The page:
Décadas después de casarse con un adicto

Te encontrarás aquí
sentada en un círculo de sillas
con otros padres de adictos
en una iglesia a la que no asistes.

Todos traen puestos gafetes,
sonrisas forzadas, inclinan sus cabezas
cuando se eleva una oración, enseguida
toman turnos para compartir sus experiencias

de hijos en prisión, rehabilitación,
salas psiquiátricas, hijos adictos al meta cristal,
Oxy, heroína, Xanax, ácido,
de los nietos que algunos crían

y no te quebrantaras
cuando hablas
de tu propio hijo adicto

hasta que la mujer a tu izquierda
habla del fallecimiento inesperado
de su esposo alcohólico,
la policía tocando

a su puerta, buscando a su hijo,
sus hombros temblando, ella sollozando,
"Tengo miedo," escondiendo su rostro
entre sus manos
y entonces es cuando tú también
te quebrantas.

Decades After Marrying an Addict

You'll wind up here
sitting in a circle of chairs
with other parents of addicts
at a church you don't attend.

You'll all wear name tags,
forced smiles, bow your heads
as a prayer is said, and then
take turns telling tales

of kids in prison, rehab,
psych wards, kids on meth,
on oxy, heroin, Xanax, acid,
of the grandkids some are raising

and you won't crack
when you speak
of your own hooked kid

until the woman on your left
tells of the unexpected death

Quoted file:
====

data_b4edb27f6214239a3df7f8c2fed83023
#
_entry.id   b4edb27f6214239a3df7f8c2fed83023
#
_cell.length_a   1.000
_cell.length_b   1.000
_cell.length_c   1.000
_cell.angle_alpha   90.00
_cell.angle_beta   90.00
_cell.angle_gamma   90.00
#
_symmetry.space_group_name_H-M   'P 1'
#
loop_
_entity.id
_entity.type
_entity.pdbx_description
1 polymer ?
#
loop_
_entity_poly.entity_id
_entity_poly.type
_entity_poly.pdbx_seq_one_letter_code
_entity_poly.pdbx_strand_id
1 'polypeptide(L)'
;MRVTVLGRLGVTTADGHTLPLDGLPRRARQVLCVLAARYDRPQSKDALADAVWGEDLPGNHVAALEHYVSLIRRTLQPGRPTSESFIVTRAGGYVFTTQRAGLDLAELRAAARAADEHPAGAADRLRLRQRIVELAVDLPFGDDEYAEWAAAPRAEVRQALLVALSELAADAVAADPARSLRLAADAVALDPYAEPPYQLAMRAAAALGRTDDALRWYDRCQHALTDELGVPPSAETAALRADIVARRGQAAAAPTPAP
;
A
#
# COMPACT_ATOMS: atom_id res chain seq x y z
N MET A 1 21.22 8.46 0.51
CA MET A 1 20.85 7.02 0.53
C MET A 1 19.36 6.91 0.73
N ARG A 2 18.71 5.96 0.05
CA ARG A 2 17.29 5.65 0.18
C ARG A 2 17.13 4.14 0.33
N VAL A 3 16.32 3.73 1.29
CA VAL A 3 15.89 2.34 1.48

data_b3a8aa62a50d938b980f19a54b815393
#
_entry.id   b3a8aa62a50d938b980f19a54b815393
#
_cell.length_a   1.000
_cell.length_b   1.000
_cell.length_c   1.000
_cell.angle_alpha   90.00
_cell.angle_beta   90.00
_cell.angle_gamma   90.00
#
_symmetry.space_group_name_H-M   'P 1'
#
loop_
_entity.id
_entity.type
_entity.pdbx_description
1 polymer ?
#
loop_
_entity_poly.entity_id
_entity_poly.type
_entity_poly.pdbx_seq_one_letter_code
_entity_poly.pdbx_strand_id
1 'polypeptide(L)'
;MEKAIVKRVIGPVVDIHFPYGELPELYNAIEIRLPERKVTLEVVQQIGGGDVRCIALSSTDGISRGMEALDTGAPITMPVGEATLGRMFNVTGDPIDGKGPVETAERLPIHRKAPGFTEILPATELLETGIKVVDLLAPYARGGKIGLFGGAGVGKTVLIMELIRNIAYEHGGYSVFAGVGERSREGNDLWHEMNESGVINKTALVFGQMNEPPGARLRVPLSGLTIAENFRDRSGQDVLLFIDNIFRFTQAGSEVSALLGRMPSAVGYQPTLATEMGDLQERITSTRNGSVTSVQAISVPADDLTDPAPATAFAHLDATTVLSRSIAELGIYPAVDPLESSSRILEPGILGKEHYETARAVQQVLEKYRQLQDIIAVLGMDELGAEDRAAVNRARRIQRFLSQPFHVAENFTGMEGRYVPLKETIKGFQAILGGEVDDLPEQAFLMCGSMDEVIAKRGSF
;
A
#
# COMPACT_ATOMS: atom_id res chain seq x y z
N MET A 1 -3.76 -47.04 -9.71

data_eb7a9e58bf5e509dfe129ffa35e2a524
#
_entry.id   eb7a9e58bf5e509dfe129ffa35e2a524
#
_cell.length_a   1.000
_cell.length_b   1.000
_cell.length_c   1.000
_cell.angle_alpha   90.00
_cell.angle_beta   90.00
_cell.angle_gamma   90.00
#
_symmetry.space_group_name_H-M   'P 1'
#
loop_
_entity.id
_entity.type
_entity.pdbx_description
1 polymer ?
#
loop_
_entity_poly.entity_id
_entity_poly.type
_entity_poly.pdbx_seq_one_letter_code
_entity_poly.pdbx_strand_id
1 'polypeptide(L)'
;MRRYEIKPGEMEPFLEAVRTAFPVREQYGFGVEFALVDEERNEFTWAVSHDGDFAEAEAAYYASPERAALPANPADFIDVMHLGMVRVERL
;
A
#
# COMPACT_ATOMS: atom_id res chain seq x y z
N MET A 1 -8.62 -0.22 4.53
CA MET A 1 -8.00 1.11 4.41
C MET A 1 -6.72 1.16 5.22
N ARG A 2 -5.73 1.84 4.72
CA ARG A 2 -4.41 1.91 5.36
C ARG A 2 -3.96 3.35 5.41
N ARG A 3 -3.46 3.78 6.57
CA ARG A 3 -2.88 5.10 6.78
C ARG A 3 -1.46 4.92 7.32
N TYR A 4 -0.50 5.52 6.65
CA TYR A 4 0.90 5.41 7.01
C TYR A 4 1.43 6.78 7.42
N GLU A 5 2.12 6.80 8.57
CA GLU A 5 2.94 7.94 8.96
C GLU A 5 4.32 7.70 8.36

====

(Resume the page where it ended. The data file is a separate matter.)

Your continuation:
of her alcoholic husband,
the police knocking

at her door for her son,
her shoulders shaking, her sobbing,
"I'm scared", into her hands
and that's when you'll break down, too.

Mi Hijo Ya No Está Desaparecido

Me gusta pensar que se graduó
de la clínica de metadona,
que ahora hace yoga, que dejó

de fumar. Me gusta pensar que le salieron
dientes nuevos
para reemplazar los que se pudrieron.

Me gusta pensar que renta un estudio
con un patio cercano al canal
el cual está lleno de peces

sin cabecear con indigentes drogadictos.
me gusta pensar que descansa
en una cómoda silla, después de llenar

el lavaplatos con moldes de panecillos
como aquellos de cumpleaños
que me horneaba
cubiertos con velas

que trajo al lugarcito mexicano
donde contrato un trío
de mariachis con trajes de lentejuelas
para darnos serenata

mientras cenábamos enchiladas de queso.
Me gusta pensar que solo espera
el minuto perfecto de la hora perfecta

del día perfecto para reaparecer

para decirme que está viviendo

libre de píldoras y alcohol y meta cristal
y "chiva" y al finalizar
cada largo y caluroso día en Phoenix,

se deja caer
en la piscina azul y refrescante del complejo,
emergiendo reluciente y mojado

My Son No Longer Missing

I like to think he graduated
from the methadone clinic,
now does yoga, gave up

smoking. I like to think he grew
a new set of teeth
to replace the ones that rotted.

I like to think he rents a studio
with a patio near the canal
filled with crappies and sunfish

not nodding off with homeless junkies.
I like to think he leans back
in an Adirondack, after loading

the dishwasher with cupcake pans
from birthday muffins like the ones
he baked
for me topped with candles

that he brought to the Mex place
where he hired a trio of sequined
mariachis to serenade us

as we dined on cheese enchiladas.
I like to think he is waiting
for just the right minute of the right hour

of the right day to reappear

to tell me he is living

free of pills and booze and meth
and smack and at the end
of each long hot Phoenix day,

he drops himself
into the cool blue complex pool,
then emerges shiny, dripping.

          Susan Vespoli                  (photo credit: Susan Vespoli)